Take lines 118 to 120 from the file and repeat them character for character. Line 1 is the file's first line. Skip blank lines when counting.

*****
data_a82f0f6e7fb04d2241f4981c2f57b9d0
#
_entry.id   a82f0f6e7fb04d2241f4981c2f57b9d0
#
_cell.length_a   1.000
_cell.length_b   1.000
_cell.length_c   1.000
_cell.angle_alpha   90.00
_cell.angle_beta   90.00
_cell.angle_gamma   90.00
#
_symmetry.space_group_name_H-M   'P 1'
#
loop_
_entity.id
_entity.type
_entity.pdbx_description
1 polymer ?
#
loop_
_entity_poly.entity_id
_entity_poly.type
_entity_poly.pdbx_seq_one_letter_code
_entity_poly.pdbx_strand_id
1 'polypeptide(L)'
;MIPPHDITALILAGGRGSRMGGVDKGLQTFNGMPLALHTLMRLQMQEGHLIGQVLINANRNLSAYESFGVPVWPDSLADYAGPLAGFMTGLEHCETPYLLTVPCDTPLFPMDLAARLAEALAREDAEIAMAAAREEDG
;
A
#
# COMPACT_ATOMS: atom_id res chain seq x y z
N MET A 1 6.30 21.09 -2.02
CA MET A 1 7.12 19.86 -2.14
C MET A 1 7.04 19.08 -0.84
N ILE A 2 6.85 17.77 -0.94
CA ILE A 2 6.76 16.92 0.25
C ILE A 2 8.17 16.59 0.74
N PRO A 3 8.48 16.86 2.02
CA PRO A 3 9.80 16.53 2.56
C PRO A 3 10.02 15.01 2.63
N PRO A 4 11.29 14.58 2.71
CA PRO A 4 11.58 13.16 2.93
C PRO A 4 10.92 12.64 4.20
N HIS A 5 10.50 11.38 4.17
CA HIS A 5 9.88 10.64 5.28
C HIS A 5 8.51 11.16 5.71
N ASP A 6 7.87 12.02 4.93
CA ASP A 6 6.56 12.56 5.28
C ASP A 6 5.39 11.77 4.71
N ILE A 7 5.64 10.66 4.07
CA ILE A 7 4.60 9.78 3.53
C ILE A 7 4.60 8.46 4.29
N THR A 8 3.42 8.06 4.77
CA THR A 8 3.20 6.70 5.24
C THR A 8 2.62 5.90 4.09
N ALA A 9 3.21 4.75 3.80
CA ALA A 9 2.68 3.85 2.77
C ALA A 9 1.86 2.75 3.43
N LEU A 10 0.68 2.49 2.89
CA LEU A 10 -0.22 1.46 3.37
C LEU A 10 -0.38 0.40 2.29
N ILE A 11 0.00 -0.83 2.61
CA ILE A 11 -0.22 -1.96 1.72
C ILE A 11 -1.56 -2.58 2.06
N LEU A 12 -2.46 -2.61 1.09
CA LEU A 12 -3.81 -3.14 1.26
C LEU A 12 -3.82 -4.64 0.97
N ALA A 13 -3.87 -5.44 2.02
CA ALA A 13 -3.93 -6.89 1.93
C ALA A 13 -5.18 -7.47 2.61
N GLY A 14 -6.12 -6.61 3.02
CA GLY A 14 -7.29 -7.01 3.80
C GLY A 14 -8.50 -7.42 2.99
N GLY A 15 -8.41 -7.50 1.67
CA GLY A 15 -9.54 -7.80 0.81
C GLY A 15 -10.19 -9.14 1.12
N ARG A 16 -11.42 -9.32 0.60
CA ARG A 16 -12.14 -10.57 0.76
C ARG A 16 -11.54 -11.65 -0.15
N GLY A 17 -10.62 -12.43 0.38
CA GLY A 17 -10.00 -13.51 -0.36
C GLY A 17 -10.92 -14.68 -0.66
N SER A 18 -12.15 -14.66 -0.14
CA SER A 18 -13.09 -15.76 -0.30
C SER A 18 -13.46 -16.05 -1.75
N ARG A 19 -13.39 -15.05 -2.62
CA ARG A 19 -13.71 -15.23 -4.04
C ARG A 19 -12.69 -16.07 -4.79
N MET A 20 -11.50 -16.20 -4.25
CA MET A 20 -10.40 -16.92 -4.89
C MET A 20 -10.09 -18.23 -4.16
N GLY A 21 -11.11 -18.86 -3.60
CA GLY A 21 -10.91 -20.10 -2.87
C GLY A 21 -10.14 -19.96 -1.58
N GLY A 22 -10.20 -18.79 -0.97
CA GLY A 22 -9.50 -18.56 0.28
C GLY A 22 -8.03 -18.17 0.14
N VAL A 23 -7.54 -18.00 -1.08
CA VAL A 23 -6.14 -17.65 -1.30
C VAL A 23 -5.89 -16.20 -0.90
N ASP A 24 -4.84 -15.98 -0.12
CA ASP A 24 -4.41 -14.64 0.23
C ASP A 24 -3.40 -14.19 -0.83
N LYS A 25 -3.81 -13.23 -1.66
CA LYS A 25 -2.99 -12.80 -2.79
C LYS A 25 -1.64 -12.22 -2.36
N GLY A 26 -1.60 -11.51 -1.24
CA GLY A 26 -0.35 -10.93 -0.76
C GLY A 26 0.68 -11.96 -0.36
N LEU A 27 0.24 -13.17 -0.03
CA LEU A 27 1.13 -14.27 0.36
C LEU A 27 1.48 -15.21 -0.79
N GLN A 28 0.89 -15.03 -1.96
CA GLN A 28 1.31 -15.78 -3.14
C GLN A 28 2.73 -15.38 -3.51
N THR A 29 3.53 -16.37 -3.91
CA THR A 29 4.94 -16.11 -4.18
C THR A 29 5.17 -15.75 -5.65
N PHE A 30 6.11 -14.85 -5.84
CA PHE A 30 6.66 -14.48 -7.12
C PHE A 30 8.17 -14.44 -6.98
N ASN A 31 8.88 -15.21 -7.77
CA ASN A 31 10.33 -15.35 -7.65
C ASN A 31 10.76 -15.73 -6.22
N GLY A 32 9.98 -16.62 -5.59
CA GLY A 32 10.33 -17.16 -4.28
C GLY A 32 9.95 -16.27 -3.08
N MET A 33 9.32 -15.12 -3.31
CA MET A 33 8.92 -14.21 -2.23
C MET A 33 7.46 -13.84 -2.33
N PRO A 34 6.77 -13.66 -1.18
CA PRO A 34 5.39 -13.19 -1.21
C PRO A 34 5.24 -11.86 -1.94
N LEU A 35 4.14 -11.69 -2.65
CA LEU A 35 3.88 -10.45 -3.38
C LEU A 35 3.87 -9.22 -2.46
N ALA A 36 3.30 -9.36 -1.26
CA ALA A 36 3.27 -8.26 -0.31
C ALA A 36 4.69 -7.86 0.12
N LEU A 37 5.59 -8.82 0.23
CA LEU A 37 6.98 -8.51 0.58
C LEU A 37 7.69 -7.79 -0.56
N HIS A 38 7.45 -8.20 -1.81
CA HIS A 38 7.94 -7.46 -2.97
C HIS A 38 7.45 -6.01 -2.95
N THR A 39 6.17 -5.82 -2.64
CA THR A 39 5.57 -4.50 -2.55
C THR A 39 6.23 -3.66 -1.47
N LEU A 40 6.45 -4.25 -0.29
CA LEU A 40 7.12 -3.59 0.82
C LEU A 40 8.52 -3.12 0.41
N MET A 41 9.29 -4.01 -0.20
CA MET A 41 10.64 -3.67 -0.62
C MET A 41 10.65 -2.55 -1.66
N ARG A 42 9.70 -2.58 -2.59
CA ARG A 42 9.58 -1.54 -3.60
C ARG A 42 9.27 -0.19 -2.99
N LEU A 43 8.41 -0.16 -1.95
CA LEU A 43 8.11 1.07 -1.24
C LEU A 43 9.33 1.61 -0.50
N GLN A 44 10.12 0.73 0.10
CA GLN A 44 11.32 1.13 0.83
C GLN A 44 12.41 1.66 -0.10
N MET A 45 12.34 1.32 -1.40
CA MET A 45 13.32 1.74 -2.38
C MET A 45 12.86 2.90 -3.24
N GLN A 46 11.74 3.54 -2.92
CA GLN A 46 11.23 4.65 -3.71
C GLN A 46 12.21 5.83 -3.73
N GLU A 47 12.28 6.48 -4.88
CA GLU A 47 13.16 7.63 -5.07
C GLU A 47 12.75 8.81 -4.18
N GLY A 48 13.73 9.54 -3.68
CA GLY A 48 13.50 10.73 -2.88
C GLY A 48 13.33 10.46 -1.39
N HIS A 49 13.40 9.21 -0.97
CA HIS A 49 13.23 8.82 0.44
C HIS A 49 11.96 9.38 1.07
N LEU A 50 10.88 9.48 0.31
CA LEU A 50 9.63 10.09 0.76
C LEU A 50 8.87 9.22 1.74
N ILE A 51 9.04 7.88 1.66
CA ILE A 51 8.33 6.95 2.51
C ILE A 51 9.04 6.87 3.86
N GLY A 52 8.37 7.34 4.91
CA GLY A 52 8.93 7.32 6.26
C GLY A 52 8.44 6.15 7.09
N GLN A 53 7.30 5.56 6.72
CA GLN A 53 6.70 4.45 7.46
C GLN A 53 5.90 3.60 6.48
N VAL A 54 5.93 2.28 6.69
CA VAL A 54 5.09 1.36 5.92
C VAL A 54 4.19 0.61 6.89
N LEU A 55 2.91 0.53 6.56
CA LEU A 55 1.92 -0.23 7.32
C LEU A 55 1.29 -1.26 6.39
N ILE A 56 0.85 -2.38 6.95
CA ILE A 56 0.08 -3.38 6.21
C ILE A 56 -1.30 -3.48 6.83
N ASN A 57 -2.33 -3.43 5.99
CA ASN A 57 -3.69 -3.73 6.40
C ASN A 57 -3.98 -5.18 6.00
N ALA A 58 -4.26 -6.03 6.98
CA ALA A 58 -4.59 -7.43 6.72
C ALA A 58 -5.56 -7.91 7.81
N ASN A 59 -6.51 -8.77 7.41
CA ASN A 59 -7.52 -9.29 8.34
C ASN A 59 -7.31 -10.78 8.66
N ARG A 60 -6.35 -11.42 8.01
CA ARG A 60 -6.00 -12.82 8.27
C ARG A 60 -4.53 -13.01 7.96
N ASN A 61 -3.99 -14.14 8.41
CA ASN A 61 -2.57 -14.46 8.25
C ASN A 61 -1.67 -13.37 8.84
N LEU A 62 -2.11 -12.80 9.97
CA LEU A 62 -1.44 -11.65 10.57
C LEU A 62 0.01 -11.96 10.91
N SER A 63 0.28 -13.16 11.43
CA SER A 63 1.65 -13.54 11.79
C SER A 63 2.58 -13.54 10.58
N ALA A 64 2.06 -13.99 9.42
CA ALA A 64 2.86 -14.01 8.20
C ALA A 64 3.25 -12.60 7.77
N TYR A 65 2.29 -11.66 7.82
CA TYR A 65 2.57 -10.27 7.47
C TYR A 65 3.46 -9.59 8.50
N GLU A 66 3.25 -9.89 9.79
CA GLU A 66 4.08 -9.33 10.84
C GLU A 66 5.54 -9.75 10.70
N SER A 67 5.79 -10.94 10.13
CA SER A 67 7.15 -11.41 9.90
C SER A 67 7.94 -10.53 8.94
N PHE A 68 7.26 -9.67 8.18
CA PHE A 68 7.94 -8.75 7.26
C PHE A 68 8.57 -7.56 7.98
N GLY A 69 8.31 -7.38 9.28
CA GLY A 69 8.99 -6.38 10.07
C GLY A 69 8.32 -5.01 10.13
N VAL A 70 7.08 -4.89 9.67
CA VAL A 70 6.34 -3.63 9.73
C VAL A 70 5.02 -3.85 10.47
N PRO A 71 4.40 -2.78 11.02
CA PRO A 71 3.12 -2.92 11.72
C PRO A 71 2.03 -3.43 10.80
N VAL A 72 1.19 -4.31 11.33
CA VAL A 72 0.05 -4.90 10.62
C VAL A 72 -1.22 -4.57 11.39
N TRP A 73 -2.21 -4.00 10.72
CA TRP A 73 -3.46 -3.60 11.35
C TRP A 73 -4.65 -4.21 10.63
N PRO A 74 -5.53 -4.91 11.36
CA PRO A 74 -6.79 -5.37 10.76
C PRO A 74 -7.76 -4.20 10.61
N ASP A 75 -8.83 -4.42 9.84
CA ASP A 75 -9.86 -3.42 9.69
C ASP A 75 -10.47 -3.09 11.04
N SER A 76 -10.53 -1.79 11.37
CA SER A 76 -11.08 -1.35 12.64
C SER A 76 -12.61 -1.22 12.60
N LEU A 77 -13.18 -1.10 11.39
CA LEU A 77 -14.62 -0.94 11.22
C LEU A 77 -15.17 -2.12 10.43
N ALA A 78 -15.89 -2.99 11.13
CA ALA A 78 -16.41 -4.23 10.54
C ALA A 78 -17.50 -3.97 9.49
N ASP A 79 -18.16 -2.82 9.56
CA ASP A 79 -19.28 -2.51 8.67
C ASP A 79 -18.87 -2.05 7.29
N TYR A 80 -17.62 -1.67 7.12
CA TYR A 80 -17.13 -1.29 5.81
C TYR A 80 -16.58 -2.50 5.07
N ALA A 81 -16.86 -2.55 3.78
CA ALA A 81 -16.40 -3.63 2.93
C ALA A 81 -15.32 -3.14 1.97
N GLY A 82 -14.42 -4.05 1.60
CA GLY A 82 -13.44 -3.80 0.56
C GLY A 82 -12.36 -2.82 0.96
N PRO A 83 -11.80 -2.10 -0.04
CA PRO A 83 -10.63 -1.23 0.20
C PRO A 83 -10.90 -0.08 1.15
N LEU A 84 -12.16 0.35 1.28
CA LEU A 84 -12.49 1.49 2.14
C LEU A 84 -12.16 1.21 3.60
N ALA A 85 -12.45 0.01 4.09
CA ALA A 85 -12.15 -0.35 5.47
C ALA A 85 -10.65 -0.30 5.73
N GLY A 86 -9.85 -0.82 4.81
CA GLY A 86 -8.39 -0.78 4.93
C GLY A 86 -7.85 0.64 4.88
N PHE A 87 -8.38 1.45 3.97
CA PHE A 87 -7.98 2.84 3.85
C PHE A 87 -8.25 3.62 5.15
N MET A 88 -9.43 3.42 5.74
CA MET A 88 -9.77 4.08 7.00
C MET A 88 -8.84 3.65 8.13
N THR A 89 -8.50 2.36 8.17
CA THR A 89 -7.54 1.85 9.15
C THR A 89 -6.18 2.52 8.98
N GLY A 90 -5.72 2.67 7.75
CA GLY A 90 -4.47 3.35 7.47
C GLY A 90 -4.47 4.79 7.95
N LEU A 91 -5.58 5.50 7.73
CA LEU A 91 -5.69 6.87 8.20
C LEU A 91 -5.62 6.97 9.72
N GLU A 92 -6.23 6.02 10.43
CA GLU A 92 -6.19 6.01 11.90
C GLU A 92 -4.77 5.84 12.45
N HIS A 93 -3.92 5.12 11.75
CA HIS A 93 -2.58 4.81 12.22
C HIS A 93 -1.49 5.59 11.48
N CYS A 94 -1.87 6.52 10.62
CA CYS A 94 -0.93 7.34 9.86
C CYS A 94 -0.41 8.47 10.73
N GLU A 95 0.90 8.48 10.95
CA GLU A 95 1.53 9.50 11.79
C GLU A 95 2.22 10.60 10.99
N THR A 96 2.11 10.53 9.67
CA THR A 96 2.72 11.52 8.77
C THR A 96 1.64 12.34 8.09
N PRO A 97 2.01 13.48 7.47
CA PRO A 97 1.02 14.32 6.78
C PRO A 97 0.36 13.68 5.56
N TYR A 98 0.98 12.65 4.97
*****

N PHE A 30 6.11 -14.85 -5.84
CA PHE A 30 6.66 -14.48 -7.12
C PHE A 30 8.17 -14.44 -6.98